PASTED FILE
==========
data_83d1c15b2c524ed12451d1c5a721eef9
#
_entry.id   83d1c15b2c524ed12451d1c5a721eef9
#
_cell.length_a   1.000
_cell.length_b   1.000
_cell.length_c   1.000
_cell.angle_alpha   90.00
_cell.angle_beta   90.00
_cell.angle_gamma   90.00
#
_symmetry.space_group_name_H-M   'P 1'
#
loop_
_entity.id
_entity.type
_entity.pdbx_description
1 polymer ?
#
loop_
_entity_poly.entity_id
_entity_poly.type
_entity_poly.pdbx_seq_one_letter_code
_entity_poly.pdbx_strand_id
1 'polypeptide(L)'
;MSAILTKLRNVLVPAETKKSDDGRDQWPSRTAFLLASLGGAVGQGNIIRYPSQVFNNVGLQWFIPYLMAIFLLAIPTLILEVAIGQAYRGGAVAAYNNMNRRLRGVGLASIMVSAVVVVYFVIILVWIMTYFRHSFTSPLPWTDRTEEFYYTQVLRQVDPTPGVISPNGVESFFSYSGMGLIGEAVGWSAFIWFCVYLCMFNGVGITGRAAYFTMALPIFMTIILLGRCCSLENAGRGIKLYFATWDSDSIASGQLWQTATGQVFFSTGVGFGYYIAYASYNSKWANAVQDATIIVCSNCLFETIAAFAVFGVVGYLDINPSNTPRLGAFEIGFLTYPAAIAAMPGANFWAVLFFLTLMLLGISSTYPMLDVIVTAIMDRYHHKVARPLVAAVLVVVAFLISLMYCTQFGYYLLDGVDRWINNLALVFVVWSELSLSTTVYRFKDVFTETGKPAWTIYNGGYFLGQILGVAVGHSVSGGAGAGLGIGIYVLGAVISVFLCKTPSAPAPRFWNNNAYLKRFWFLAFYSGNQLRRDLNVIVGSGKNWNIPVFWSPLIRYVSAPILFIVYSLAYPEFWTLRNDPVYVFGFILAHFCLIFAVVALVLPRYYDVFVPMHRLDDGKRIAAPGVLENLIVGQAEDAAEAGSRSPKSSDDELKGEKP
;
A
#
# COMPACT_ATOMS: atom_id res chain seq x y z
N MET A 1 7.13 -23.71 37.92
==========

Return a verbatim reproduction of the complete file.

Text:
data_83d1c15b2c524ed12451d1c5a721eef9
#
_entry.id   83d1c15b2c524ed12451d1c5a721eef9
#
_cell.length_a   1.000
_cell.length_b   1.000
_cell.length_c   1.000
_cell.angle_alpha   90.00
_cell.angle_beta   90.00
_cell.angle_gamma   90.00
#
_symmetry.space_group_name_H-M   'P 1'
#
loop_
_entity.id
_entity.type
_entity.pdbx_description
1 polymer ?
#
loop_
_entity_poly.entity_id
_entity_poly.type
_entity_poly.pdbx_seq_one_letter_code
_entity_poly.pdbx_strand_id
1 'polypeptide(L)'
;MSAILTKLRNVLVPAETKKSDDGRDQWPSRTAFLLASLGGAVGQGNIIRYPSQVFNNVGLQWFIPYLMAIFLLAIPTLILEVAIGQAYRGGAVAAYNNMNRRLRGVGLASIMVSAVVVVYFVIILVWIMTYFRHSFTSPLPWTDRTEEFYYTQVLRQVDPTPGVISPNGVESFFSYSGMGLIGEAVGWSAFIWFCVYLCMFNGVGITGRAAYFTMALPIFMTIILLGRCCSLENAGRGIKLYFATWDSDSIASGQLWQTATGQVFFSTGVGFGYYIAYASYNSKWANAVQDATIIVCSNCLFETIAAFAVFGVVGYLDINPSNTPRLGAFEIGFLTYPAAIAAMPGANFWAVLFFLTLMLLGISSTYPMLDVIVTAIMDRYHHKVARPLVAAVLVVVAFLISLMYCTQFGYYLLDGVDRWINNLALVFVVWSELSLSTTVYRFKDVFTETGKPAWTIYNGGYFLGQILGVAVGHSVSGGAGAGLGIGIYVLGAVISVFLCKTPSAPAPRFWNNNAYLKRFWFLAFYSGNQLRRDLNVIVGSGKNWNIPVFWSPLIRYVSAPILFIVYSLAYPEFWTLRNDPVYVFGFILAHFCLIFAVVALVLPRYYDVFVPMHRLDDGKRIAAPGVLENLIVGQAEDAAEAGSRSPKSSDDELKGEKP
;
A
#
# COMPACT_ATOMS: atom_id res chain seq x y z
N MET A 1 7.13 -23.71 37.92